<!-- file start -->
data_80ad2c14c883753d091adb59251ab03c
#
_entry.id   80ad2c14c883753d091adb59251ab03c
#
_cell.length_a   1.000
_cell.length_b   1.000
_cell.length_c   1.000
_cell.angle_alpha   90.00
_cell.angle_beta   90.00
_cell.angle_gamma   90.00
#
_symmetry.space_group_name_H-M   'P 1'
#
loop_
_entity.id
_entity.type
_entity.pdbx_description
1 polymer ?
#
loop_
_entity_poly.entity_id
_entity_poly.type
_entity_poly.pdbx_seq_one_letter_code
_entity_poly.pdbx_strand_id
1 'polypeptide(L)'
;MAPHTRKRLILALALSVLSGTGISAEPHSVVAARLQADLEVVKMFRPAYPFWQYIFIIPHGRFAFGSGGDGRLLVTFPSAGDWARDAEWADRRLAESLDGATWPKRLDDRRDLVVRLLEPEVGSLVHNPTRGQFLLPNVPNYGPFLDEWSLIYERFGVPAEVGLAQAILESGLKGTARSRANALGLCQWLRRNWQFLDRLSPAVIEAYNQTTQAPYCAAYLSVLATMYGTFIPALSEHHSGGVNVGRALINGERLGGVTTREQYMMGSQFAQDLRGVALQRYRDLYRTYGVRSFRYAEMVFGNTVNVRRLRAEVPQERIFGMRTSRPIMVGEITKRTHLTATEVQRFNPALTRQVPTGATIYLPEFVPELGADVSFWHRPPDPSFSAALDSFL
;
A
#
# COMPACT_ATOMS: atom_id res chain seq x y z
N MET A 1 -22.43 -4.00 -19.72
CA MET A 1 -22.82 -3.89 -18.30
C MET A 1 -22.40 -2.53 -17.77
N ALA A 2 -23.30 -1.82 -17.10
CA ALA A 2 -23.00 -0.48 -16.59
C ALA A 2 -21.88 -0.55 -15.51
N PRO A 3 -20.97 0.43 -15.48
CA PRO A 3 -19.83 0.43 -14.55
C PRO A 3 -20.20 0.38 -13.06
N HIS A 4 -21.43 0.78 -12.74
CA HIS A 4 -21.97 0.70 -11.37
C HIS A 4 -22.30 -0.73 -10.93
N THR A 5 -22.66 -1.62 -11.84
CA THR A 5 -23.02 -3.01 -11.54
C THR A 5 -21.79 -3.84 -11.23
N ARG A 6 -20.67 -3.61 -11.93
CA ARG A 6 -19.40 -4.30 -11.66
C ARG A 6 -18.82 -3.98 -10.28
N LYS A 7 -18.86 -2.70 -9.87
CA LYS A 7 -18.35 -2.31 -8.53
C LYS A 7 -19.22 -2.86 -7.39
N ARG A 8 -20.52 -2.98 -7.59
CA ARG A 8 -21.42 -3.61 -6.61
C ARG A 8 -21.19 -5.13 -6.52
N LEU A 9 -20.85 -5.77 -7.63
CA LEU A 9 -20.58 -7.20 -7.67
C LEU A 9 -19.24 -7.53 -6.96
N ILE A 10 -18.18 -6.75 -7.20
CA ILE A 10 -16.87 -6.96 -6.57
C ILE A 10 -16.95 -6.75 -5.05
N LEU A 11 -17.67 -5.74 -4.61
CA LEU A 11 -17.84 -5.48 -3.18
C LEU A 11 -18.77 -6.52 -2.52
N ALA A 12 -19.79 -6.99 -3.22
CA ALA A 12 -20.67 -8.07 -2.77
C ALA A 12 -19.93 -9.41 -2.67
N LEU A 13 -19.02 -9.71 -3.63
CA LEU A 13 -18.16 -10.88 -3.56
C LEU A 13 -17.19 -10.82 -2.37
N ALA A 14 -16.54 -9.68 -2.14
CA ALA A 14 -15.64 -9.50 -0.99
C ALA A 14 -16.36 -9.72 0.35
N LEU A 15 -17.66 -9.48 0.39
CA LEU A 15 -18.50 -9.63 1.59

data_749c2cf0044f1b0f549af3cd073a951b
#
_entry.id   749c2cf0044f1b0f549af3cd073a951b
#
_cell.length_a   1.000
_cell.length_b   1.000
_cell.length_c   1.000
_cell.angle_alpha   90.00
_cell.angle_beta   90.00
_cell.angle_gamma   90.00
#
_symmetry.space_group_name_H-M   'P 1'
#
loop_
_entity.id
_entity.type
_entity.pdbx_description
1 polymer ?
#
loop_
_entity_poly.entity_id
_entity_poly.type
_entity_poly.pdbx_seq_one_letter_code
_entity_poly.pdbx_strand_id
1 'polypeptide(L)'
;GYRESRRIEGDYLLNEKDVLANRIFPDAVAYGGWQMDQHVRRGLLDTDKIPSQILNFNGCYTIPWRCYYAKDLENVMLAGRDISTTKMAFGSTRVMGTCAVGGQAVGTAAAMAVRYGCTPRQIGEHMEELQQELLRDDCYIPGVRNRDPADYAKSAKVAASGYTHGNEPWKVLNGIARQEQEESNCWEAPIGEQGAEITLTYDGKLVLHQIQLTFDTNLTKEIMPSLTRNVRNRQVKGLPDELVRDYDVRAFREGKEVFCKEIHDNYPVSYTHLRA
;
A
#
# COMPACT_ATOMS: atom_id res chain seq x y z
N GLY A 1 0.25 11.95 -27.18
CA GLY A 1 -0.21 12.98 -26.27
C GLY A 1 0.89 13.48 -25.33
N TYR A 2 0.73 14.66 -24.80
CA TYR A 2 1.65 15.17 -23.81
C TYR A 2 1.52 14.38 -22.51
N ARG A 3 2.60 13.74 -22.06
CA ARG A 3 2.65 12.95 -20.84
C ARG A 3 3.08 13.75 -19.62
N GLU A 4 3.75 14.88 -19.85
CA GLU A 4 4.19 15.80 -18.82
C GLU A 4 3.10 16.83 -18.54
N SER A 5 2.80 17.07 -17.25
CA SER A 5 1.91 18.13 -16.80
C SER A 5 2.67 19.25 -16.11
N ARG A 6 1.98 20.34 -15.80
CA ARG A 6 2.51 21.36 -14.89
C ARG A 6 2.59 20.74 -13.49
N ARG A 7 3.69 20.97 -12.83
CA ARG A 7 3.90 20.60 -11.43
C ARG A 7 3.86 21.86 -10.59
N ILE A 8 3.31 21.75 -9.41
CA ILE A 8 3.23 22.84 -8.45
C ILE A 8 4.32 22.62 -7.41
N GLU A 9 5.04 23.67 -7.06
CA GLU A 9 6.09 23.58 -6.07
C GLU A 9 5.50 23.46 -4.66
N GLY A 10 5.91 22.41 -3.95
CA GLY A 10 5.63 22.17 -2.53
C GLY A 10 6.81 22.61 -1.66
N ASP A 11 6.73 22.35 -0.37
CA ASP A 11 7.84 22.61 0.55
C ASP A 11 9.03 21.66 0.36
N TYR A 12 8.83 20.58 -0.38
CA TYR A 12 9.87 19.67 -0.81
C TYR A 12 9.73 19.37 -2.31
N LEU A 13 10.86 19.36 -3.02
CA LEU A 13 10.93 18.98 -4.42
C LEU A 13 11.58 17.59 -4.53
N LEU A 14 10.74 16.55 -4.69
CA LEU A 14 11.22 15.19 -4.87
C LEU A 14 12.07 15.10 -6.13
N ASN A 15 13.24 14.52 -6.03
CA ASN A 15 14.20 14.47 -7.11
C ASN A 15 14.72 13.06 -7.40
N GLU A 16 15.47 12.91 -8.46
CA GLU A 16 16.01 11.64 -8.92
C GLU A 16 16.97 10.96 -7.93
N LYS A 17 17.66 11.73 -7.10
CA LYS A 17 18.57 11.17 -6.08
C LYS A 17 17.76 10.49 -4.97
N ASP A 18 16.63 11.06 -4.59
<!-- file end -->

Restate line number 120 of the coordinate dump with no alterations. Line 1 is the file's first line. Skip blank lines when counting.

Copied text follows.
N ARG A 6 1.98 20.34 -15.80